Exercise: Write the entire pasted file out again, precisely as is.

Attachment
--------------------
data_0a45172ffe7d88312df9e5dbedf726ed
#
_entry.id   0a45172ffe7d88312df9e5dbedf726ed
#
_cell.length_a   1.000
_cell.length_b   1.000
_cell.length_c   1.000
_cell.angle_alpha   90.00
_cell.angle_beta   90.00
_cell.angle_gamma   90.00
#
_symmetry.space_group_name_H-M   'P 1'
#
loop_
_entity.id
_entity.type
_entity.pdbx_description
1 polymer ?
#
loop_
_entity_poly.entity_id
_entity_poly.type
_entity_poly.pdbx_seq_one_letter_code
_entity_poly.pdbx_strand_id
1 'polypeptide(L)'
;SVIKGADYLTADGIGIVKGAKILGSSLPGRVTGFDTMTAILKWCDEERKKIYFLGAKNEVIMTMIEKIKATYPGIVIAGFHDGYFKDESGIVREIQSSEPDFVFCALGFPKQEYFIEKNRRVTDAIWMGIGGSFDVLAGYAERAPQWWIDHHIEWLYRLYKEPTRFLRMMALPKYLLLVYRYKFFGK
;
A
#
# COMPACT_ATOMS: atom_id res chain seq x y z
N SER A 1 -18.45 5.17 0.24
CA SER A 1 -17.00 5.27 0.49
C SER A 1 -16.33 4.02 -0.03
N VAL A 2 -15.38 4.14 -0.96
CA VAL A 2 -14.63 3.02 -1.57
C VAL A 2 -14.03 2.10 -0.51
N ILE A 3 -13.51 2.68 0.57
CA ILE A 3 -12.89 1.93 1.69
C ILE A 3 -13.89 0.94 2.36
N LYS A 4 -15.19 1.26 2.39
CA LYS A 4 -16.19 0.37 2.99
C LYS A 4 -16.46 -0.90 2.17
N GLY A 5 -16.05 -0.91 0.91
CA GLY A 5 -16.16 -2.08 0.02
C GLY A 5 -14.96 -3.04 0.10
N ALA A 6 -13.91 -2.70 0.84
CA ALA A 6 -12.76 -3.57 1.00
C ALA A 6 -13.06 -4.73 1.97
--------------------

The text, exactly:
data_0a45172ffe7d88312df9e5dbedf726ed
#
_entry.id   0a45172ffe7d88312df9e5dbedf726ed
#
_cell.length_a   1.000
_cell.length_b   1.000
_cell.length_c   1.000
_cell.angle_alpha   90.00
_cell.angle_beta   90.00
_cell.angle_gamma   90.00
#
_symmetry.space_group_name_H-M   'P 1'
#
loop_
_entity.id
_entity.type
_entity.pdbx_description
1 polymer ?
#
loop_
_entity_poly.entity_id
_entity_poly.type
_entity_poly.pdbx_seq_one_letter_code
_entity_poly.pdbx_strand_id
1 'polypeptide(L)'
;SVIKGADYLTADGIGIVKGAKILGSSLPGRVTGFDTMTAILKWCDEERKKIYFLGAKNEVIMTMIEKIKATYPGIVIAGFHDGYFKDESGIVREIQSSEPDFVFCALGFPKQEYFIEKNRRVTDAIWMGIGGSFDVLAGYAERAPQWWIDHHIEWLYRLYKEPTRFLRMMALPKYLLLVYRYKFFGK
;
A
#
# COMPACT_ATOMS: atom_id res chain seq x y z
N SER A 1 -18.45 5.17 0.24
CA SER A 1 -17.00 5.27 0.49
C SER A 1 -16.33 4.02 -0.03
N VAL A 2 -15.38 4.14 -0.96
CA VAL A 2 -14.63 3.02 -1.57
C VAL A 2 -14.03 2.10 -0.51
N ILE A 3 -13.51 2.68 0.57
CA ILE A 3 -12.89 1.93 1.69
C ILE A 3 -13.89 0.94 2.36
N LYS A 4 -15.19 1.26 2.39
CA LYS A 4 -16.19 0.37 2.99
C LYS A 4 -16.46 -0.90 2.17
N GLY A 5 -16.05 -0.91 0.91
CA GLY A 5 -16.16 -2.08 0.02
C GLY A 5 -14.96 -3.04 0.10
N ALA A 6 -13.91 -2.70 0.84
CA ALA A 6 -12.76 -3.57 1.00
C ALA A 6 -13.06 -4.73 1.97